Child maintenance is regular, reliable financial support paid by one parent (the paying parent) to the other (the receiving parent) that helps towards a child’s everyday living costs.
Evidence suggests that after a separation, children do best when their parents work together in the interests of their children. Making a family-based arrangement for child maintenance is one way they can do this.
The improvements planned by the government will help separated parents work together on the range of issues they face at separation, including child maintenance.
We published the government’s [child maintenance arrears and compliance strategy 2012 to 2017 – ‘Preparing for the future, tackling the past’ on 31 January 2013. The strategy explains what the government will do to improve the collection of maintenance and arrears.
The actions will:
- improve the collection system
- prevent the build-up of arrears by encouraging more money paid in full and on time, every time
- increase the amount of arrears collected
Child Maintenance Service
The government has introduced a new statutory Child Maintenance Service for parents who are unable to make a family-based arrangement. It will bring speedier processing of applications, simpler calculations and faster enforcement action for those that choose not to pay.
This will help increase the number of payments reaching children on time and in full and will result in a better use of taxpayers’ money.
Help and support for separated families
In July 2012 the government set up an innovation fund to help develop support services for separated and separating families. Public, private and voluntary sector organisations can apply for money from the fund.
Who we’ve consulted
On 19 July 2012 we published a consultation about proposals for co-ordinating support services for separated and separating families – ‘Supporting separated families; securing children’s futures’.
The proposals also explained:
- how the new statutory child maintenance scheme will operate
- proposals for introducing service charging to encourage collaboration
- the way in which victims of domestic violence will be treated
- the process of closing existing Child Support Agency (CSA) cases
The government plans to publish a response to the consultation in 2013 to explain what action we are going to take.
We published a consultation about child maintenance, ‘Strengthening families, promoting parental responsibility: the future of child maintenance and the government’s response’, in 2011.
In 2006 we published Sir David Henshaw’s report ‘Recovering child support: routes to responsibility’. His recommendations included that:
- the state should only get involved when parents cannot come to an agreement themselves or when they try to evade their responsibilities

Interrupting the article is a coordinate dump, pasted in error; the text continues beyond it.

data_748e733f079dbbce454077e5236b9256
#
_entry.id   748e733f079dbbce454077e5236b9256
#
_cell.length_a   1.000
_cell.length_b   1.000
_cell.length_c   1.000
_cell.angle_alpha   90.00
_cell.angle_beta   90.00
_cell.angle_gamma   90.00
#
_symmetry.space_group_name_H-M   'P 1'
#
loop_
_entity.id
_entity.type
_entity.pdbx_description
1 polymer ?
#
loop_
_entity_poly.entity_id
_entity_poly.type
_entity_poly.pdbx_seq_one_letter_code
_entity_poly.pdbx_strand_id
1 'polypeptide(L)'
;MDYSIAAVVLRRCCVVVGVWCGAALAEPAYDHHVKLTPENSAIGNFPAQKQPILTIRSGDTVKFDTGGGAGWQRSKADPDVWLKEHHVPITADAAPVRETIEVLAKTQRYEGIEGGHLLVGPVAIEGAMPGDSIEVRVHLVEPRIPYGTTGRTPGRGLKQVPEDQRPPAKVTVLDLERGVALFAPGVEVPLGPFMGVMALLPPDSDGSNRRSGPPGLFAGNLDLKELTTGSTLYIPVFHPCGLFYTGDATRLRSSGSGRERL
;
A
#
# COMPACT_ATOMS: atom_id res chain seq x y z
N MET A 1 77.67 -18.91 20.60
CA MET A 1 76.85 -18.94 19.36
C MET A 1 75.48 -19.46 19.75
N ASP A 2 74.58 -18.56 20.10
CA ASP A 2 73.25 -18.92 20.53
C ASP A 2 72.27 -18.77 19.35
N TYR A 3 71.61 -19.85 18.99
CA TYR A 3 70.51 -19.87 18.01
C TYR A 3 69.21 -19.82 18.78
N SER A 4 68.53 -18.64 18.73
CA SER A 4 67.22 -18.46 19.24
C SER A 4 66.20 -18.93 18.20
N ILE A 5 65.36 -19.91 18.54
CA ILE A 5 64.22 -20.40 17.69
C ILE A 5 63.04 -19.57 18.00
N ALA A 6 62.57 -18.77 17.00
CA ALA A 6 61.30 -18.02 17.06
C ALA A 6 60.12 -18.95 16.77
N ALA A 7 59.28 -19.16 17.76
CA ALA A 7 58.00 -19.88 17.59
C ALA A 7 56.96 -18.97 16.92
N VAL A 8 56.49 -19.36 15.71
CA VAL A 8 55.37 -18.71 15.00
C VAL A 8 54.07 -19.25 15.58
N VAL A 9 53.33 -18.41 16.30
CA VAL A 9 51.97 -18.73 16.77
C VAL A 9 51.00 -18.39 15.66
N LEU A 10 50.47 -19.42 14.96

- parents who are able to should be encouraged and supported to make their own arrangements
The Department for Work and Pensions (DWP) is now responsible for the child maintenance system in Great Britain. It funds information and support for separating parents and runs the statutory child maintenance schemes called the Child Support Agency.
The Child Maintenance and Enforcement Commission (CMeC) as it was then called, closed its website closed on 1 August 2012. This page explains how DWP now manages the child maintenance system in Great Britain.
The Child Maintenance and Enforcement Commission (CMeC) was a Non-Departmental Public Body with responsibility for the child maintenance system in Great Britain.
The Commission’s primary objective was to maximise the number of effective child maintenance arrangements in place for children who live apart from one or both of their parents, whether arranged collaboratively between parents through a family-based arrangement, through the courts or through the statutory schemes.
The Commission had three core functions:
- to promote the financial responsibility that parents have for their children;
- to provide information and support on the different child maintenance options available;
- to provide an efficient statutory maintenance service, with effective enforcement.
It had two delivery bodies: Child Maintenance Options, which provides the information and support service, and the Child Support Agency, which administers the statutory schemes. It is currently developing a new statutory service, to be launched from 2012.
The new, more efficient and effective statutory service, will be available for parents who are unable to come to their own arrangement and the new applications to a new ‘gross income’ child maintenance scheme will begin.
Existing clients on the CSA current schemes will be invited to apply to the new scheme, a process that is anticipated to continue for three years.
Under the Public Bodies Bill 2011, it received its Royal Assent on the 14th December 2011, the Child Maintenance and Enforcement Commission and its three functions transfered to the Department for Work and Pensions.